April 25, 2013
Russian Cargo Carrier Mishap May Cost ISS Crew Millions In Supplies
Lee Rannals for redOrbit.com - Your Universe Online
The Progress cargo carrier that launched yesterday to resupply astronauts aboard the International Space Station (ISS) may now be lost in space. The Russian spaceship carrying 2.5 tons of cargo may fail to properly dock with the orbiting laboratory after its navigation antenna failed to deploy properly."Once in orbit, an antenna used as a navigational aid on the Progress did not deploy. Russian ground controllers are assessing a fix," NASA said in a Tweet after the launch. An unnamed source told Interfax news agency that after the cargo carrier manually docks with the station, the unopened antenna could run up against the docking node.
"In that case, the docking process will be impossible to complete in a perfectly hermetically-sealed manner," the source said.
Vitaly Lopota, president and general constructor at RKK Energiya, told Interfax on Thursday that they will continue to attempt to deploy the antenna.
"We will try to open the antenna on the Progress once again. Even if it doesn't open, we will dock with the ISS in an automatic mode. A reserve teleportation manual docking mode is also possible," Lopota said.
The Progress resupply vessel is taking up 1,764 pounds of propellant, 48 pounds of oxygen, 57 pounds of air, 926 pounds of water and 3,483 pounds of spare parts. The spacecraft was scheduled to dock with the space station's Zvezda service module on Friday at 8:26 a.m.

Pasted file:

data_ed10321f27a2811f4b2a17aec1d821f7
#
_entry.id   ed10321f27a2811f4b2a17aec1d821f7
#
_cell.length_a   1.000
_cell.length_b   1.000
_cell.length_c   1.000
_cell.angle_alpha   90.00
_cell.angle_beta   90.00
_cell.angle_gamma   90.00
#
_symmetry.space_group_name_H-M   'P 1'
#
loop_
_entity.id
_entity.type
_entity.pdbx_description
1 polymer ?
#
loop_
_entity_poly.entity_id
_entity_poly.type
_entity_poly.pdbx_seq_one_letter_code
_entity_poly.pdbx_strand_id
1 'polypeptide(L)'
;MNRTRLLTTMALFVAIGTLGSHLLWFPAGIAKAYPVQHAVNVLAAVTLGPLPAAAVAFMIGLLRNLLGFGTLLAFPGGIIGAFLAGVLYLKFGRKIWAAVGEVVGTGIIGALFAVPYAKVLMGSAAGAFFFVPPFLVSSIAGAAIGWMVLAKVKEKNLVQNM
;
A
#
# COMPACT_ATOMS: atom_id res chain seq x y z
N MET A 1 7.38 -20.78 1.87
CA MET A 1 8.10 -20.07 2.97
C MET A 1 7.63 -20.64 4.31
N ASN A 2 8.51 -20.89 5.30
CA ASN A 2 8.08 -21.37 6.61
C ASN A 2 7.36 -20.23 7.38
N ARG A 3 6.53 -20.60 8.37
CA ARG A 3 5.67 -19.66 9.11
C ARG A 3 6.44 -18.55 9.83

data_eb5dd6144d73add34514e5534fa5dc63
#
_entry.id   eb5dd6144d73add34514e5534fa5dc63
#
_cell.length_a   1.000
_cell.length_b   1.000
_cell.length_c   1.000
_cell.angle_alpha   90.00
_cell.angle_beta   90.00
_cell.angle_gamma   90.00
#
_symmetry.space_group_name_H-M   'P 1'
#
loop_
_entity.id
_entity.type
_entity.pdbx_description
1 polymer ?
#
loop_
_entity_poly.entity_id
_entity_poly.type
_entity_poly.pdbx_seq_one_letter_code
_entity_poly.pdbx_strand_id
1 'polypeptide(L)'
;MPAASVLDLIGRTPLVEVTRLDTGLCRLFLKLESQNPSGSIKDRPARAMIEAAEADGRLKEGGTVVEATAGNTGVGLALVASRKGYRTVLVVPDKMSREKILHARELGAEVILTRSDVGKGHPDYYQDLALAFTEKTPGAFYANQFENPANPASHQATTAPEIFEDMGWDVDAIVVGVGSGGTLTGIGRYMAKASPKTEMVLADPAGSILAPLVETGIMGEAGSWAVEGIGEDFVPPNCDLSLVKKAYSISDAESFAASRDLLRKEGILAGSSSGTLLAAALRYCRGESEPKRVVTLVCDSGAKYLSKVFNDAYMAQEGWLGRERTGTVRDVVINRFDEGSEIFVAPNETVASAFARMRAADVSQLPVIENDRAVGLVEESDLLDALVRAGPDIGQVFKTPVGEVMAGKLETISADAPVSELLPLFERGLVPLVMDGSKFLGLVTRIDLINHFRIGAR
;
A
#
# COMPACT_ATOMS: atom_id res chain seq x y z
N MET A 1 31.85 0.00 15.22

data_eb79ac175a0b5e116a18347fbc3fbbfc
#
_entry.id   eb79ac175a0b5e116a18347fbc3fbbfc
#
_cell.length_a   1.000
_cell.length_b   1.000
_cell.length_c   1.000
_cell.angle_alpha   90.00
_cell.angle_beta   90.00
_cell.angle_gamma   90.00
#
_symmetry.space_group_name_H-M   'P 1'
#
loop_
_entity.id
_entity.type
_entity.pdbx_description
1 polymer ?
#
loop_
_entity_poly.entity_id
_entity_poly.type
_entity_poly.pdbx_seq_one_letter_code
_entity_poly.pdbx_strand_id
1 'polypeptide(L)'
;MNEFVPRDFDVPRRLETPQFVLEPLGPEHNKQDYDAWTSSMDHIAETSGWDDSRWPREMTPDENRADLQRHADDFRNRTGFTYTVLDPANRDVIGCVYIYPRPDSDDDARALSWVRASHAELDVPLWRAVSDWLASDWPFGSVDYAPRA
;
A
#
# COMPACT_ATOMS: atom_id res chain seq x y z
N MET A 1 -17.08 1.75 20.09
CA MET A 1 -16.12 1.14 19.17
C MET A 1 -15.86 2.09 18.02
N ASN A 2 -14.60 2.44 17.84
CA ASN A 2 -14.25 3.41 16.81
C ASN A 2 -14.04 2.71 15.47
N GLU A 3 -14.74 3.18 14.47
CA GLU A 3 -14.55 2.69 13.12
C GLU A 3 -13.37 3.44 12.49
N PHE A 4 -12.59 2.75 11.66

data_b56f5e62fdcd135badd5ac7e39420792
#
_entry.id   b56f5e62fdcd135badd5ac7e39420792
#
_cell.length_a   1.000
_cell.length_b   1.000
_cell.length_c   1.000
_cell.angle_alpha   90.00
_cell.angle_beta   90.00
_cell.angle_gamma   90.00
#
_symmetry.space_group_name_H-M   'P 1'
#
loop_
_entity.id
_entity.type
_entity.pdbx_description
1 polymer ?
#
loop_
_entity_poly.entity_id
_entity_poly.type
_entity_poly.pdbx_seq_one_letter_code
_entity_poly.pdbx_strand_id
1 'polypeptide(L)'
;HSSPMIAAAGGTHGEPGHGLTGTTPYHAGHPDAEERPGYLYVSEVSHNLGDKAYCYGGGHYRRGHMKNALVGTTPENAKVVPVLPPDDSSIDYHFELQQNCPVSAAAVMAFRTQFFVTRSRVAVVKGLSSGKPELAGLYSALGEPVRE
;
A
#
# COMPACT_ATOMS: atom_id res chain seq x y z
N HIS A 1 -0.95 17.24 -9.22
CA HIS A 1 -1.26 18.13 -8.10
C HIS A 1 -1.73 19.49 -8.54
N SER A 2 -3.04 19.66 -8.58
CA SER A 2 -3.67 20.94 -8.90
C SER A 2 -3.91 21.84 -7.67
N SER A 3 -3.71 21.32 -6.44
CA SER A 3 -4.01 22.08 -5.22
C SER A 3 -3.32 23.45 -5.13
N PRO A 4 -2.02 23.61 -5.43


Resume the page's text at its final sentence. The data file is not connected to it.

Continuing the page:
This is just another in series of mishaps that has plagued the Russian space agency in recent years. Just last year, Roscosmos announced that its Proton-M rocket had failed to lift two satellites into orbit. In the first stages, the rocket's boosters appeared to work fine, but the upper stage intended to give the satellites their final push switched off prematurely. The total loss of these satellites not only cost $100 to $150 million but also made another ding in Roscosmos' international reputation.
Roscosmos had planned to send the Phobos-Grunt mission to Mars in 2011, but shortly after launch the spacecraft found itself stuck in orbit around Earth after its rocket boosters failed to fire. A few months later, the 13.5-ton spacecraft re-entered the Earth's atmosphere and salvage teams were unable to find the location of the crashed remains.
And in February, Russia's Zenit-3SL launch vehicle failed to deliver a US telecommunications satellite into orbit. The rocket failed a mere 40 seconds after lift-off and plunged back into the Pacific Ocean.